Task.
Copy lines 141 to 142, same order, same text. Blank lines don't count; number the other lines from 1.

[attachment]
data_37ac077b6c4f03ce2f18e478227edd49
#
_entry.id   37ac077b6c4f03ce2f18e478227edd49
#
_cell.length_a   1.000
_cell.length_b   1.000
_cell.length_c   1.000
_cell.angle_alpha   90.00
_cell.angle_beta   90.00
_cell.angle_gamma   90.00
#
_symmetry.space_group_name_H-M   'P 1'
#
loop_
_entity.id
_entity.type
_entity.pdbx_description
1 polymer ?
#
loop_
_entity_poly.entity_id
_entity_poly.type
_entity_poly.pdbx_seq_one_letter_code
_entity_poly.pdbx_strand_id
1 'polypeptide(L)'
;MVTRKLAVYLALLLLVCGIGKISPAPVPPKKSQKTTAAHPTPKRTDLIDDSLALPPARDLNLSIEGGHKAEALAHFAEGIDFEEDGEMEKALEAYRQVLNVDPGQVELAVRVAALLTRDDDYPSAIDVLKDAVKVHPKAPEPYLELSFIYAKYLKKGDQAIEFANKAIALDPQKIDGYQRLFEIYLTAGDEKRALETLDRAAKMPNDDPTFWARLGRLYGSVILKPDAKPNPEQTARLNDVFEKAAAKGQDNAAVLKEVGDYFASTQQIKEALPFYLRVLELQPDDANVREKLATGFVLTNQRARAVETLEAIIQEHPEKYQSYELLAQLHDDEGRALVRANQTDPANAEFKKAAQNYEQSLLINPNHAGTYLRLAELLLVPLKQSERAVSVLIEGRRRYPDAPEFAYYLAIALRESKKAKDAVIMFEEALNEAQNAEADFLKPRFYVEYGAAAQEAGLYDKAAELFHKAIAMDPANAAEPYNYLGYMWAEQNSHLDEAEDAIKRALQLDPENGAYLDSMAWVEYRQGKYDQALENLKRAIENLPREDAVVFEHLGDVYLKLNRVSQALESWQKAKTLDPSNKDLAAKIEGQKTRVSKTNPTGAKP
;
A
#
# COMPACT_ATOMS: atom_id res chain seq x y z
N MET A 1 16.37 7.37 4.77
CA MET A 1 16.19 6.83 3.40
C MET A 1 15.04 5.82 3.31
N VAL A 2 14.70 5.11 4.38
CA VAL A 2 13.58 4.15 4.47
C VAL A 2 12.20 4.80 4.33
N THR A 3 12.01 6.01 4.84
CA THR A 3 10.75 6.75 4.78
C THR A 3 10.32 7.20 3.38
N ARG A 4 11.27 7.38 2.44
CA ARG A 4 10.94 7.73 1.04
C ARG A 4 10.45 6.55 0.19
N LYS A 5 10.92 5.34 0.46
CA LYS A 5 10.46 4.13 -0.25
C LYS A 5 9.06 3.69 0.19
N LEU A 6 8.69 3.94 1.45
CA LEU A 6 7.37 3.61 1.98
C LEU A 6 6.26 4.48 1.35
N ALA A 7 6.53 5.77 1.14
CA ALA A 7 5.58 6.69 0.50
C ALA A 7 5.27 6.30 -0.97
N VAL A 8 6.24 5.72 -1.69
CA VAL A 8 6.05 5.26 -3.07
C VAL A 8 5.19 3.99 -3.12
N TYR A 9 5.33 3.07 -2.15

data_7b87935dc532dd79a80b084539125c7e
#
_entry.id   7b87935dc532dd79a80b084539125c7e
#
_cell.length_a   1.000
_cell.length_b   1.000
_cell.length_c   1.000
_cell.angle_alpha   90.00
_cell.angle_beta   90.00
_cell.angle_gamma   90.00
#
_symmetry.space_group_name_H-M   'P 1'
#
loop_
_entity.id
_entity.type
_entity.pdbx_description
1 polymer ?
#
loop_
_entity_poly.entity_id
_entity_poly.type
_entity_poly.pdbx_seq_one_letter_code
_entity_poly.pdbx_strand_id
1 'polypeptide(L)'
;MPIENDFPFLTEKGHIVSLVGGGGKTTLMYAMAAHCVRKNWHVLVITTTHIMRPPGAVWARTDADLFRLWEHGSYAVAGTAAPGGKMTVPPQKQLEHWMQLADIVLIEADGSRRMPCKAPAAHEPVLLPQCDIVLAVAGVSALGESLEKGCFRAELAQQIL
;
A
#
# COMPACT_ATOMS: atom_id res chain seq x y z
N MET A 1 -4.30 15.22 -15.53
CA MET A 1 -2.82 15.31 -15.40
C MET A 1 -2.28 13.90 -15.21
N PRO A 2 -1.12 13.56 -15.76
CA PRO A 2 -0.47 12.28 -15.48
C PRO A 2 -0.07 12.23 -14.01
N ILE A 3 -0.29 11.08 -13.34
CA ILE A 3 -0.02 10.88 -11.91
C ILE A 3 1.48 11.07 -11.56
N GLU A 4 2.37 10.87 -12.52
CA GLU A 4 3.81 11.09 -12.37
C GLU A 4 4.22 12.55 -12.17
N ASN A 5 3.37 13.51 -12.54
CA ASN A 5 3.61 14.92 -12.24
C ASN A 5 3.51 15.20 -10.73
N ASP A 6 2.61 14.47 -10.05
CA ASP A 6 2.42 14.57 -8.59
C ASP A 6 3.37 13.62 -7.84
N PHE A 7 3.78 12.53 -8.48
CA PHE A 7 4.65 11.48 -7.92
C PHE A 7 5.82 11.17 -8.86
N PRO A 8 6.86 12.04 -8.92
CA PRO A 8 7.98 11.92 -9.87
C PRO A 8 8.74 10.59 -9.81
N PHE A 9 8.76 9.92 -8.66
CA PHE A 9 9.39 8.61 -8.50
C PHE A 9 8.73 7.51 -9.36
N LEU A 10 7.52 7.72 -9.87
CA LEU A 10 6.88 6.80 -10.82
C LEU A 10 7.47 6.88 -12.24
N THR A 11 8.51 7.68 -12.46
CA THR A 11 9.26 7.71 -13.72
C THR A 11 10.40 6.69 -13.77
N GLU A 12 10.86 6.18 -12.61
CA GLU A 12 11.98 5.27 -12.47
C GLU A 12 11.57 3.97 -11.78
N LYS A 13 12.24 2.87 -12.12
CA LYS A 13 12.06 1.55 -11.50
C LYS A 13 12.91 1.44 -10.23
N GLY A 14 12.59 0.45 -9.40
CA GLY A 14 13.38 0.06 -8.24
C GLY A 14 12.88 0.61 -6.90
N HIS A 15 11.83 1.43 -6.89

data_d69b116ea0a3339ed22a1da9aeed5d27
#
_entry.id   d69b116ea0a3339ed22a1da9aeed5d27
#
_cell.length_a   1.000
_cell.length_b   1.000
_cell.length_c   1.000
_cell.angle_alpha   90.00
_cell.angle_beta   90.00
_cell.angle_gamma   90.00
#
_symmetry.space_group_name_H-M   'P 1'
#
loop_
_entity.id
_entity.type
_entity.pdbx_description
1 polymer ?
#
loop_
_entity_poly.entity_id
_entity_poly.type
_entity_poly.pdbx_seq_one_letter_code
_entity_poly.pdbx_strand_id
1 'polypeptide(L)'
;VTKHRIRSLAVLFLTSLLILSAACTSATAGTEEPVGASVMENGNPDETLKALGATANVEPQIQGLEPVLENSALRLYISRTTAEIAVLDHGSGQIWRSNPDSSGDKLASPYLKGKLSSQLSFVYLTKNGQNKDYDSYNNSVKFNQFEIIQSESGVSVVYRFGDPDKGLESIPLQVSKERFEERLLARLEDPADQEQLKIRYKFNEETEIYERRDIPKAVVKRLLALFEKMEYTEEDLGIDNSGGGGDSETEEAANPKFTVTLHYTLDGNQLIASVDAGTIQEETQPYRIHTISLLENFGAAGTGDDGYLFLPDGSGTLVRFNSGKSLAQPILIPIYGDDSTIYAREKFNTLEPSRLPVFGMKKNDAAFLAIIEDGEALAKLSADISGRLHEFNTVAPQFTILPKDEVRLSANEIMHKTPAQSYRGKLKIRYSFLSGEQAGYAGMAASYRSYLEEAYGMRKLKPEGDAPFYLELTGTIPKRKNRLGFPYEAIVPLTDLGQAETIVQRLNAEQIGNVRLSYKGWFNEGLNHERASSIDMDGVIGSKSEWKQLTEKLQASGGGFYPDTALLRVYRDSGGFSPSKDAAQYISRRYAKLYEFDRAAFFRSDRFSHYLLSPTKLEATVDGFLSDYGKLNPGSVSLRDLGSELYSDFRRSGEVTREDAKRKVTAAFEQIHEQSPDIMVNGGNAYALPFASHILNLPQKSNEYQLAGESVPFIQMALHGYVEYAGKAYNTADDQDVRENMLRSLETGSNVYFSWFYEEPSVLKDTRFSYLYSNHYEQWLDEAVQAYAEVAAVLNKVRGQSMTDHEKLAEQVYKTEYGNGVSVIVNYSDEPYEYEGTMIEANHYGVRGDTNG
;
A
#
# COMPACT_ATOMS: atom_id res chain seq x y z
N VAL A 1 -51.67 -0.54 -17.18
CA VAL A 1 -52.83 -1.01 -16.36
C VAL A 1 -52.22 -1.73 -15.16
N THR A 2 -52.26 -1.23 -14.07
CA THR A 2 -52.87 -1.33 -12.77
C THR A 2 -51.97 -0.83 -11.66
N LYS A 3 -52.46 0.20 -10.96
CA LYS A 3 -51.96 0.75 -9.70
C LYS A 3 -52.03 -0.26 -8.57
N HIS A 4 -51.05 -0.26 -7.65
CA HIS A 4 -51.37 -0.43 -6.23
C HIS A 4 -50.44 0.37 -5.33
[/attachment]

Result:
#
loop_